The gate is open 7 a.m.-7 p.m. April through September and 8 a.m.-5 p.m. October through February. The Cuddo Unit is closed to hikers and bikers during two deer hunts Sept. 30-Oct. 6 and Oct. 15-20.
The rest of the year, Cuddo is all about wildlife viewing. I stopped three times on my bike trip to take photos. A bird-watcher with more patience might want to stop 10 times, especially when cooler nights take the sting out of the bug population.

It’s obvious the refuge staff spends more time worrying about resident wildlife than human visitors. The bike trail is nothing more than a dirt road used sparingly by refuge workers and, for two weeks a year, hunters.
The dearth of trail markers prompted me to go against Robert Frost’s advice and take the road more traveled whenever there was a choice. Only once did that fail me. Near the end of the clockwise loop, I went straight when I should have turned right. But 100 yards down the wrong road, I came upon a “dead end” sign and turned around.

The trail winds through a basic pine/immature hardwood forest. The first must-stop spot is a couple of miles into the journey when only the trail/road separates Lake Marion from a pond.
Two large gators sunbathed on an island in the pond. What looked like large moving sticks in the lake cove meant at least a half-dozen more gators hang out in the area. The Cuddo Unit has the highest concentration of gators, and the largest individuals, in the refuge.

If you encounter a gator sunbathing on the bike trail, you’d best turn around and try the loop going the other direction.
I made it only a few hundred yards more before leaving the bike behind to stroll on the clam-covered shore of the drought-sunken lake. Back on the bike, what had been an easy ride turned difficult when the dirt road gave way to thick grass. I bet no more than a dozen bikes had cut through that grass in the past couple of months.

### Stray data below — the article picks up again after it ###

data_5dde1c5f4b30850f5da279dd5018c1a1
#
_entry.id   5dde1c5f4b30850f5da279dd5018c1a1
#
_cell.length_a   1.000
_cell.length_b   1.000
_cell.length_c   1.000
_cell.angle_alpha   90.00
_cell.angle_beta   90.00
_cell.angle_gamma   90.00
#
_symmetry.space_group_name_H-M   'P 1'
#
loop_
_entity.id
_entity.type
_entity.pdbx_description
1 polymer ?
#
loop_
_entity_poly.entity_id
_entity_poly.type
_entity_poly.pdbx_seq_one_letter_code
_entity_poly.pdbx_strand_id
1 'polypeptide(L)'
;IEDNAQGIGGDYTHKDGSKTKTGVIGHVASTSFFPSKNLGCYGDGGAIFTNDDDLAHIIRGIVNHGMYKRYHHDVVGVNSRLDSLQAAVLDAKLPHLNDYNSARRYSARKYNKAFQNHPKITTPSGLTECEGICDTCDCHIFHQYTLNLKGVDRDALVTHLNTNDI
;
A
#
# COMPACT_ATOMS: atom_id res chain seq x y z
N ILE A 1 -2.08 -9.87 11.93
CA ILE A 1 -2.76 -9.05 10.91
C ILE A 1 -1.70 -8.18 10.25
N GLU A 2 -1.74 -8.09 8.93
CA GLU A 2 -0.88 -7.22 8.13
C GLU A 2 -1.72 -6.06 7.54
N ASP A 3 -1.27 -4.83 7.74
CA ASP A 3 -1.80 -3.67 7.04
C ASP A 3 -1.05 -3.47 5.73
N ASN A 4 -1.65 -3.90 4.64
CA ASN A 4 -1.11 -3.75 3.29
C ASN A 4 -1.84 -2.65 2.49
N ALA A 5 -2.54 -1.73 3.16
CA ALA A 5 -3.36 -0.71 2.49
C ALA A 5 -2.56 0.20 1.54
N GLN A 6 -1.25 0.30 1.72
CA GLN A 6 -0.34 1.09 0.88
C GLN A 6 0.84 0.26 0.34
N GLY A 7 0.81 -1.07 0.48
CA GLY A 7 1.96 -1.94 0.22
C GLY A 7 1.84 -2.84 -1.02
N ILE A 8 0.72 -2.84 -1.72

The tall, thick grass, which dominated two of the next three miles, made the bike seem like it had two flat tires. This would be an ideal section for a Lowcountry biker training for long, uphill climbs.
In the middle of the grassy section is the other hard-to-resist stop on a point between two lake coves. Small cypress trees spike the broad lake vista. On this sunny day, yellow and purple wildflowers blanketed the edges of the road, and the flocks of butterflies made it seem many of the yellow flowers had sprung wings.

After another mile of grassy road and one brief wrong turn, the final mile or two back to the car was an easy pedal. Just for kicks, I drove the full 7.5-mile auto trail in Cuddo, which reminded me why it’s much more interesting to hike or bike, even if you have to plow through tall grass.
Reach Holleman at (803) 771-8366.
BIKE RIDE:  A place to ride at the Santee National Wildlife Refuge  WHAT: 8.7-mile bike trail
WHERE: Cuddo Unit of the Santee National Wildlife Refuge
WHEN: 7 a.m.-7 p.m. April through September; 8 a.m.-5 p.m. October through February. Closed to hikers and bikers during deer hunts Sept. 30-Oct. 6 and Oct. 15-20.

DIRECTIONS FROM COLUMBIA: Take I-26 east to I-95 north. Get off at exit 108. Turn right, and go about 1½ miles to the end of road. Turn left, and go 2 miles to Davis Crossroads. Just past the crossroads, take the first paved road to the right and go about 4 miles. Turn right and go about ½ mile until road dead-ends. Turn right, and the entrance to the Cuddo Unit is on the left. Refuge signs make it easier than it seems.

FEES: Free        INFORMATION: (803) 478-2217 or


Come to Santee NW Refuge and join for 2009.  

Friends of Santee National Wildlife Refuge
invite you to join or
renew your membership for 2009. 

Student          $10
Individual       $25
Family           $40
Patron          $100
Sponsor        $250
Corporate     $500

The purposes of Santee Refuge Friends are exclusively charitable and educational within the meaning of the Section 501 © (3) of the Internal Revenue Code of 1954 and is an independent, non-profit organization.